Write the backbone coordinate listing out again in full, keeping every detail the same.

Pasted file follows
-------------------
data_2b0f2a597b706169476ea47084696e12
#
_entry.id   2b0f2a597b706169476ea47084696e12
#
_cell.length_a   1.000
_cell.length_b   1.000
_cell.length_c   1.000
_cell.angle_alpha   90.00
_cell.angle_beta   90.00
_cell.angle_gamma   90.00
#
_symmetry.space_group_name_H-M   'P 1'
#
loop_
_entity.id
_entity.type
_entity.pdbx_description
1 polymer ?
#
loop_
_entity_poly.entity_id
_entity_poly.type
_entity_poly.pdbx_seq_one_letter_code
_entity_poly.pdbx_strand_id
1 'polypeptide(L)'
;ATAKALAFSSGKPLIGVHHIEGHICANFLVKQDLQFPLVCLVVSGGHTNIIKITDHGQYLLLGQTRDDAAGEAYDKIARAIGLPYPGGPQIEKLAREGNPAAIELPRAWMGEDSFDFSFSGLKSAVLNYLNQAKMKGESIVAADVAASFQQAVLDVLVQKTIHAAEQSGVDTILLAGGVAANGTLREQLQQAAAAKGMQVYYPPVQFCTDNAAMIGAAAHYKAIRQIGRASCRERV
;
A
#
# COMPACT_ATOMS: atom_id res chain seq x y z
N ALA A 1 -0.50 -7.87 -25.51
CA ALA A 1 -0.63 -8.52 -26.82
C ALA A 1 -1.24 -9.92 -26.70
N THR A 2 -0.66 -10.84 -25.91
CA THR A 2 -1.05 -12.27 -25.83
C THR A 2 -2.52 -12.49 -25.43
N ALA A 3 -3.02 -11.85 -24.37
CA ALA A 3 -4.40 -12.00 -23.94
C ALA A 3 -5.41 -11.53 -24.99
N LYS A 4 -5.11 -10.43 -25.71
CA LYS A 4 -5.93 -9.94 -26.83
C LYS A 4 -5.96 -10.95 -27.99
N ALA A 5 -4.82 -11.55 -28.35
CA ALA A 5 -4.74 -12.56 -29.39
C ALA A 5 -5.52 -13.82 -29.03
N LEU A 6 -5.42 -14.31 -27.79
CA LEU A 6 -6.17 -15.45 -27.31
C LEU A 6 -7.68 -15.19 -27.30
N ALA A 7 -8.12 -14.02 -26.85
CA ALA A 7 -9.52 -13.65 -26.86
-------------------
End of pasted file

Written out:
data_2b0f2a597b706169476ea47084696e12
#
_entry.id   2b0f2a597b706169476ea47084696e12
#
_cell.length_a   1.000
_cell.length_b   1.000
_cell.length_c   1.000
_cell.angle_alpha   90.00
_cell.angle_beta   90.00
_cell.angle_gamma   90.00
#
_symmetry.space_group_name_H-M   'P 1'
#
loop_
_entity.id
_entity.type
_entity.pdbx_description
1 polymer ?
#
loop_
_entity_poly.entity_id
_entity_poly.type
_entity_poly.pdbx_seq_one_letter_code
_entity_poly.pdbx_strand_id
1 'polypeptide(L)'
;ATAKALAFSSGKPLIGVHHIEGHICANFLVKQDLQFPLVCLVVSGGHTNIIKITDHGQYLLLGQTRDDAAGEAYDKIARAIGLPYPGGPQIEKLAREGNPAAIELPRAWMGEDSFDFSFSGLKSAVLNYLNQAKMKGESIVAADVAASFQQAVLDVLVQKTIHAAEQSGVDTILLAGGVAANGTLREQLQQAAAAKGMQVYYPPVQFCTDNAAMIGAAAHYKAIRQIGRASCRERV
;
A
#
# COMPACT_ATOMS: atom_id res chain seq x y z
N ALA A 1 -0.50 -7.87 -25.51
CA ALA A 1 -0.63 -8.52 -26.82
C ALA A 1 -1.24 -9.92 -26.70
N THR A 2 -0.66 -10.84 -25.91
CA THR A 2 -1.05 -12.27 -25.83
C THR A 2 -2.52 -12.49 -25.43
N ALA A 3 -3.02 -11.85 -24.37
CA ALA A 3 -4.40 -12.00 -23.94
C ALA A 3 -5.41 -11.53 -24.99
N LYS A 4 -5.11 -10.43 -25.71
CA LYS A 4 -5.93 -9.94 -26.83
C LYS A 4 -5.96 -10.95 -27.99
N ALA A 5 -4.82 -11.55 -28.35
CA ALA A 5 -4.74 -12.56 -29.39
C ALA A 5 -5.52 -13.82 -29.03
N LEU A 6 -5.42 -14.31 -27.79
CA LEU A 6 -6.17 -15.45 -27.31
C LEU A 6 -7.68 -15.19 -27.30
N ALA A 7 -8.12 -14.02 -26.85
CA ALA A 7 -9.52 -13.65 -26.86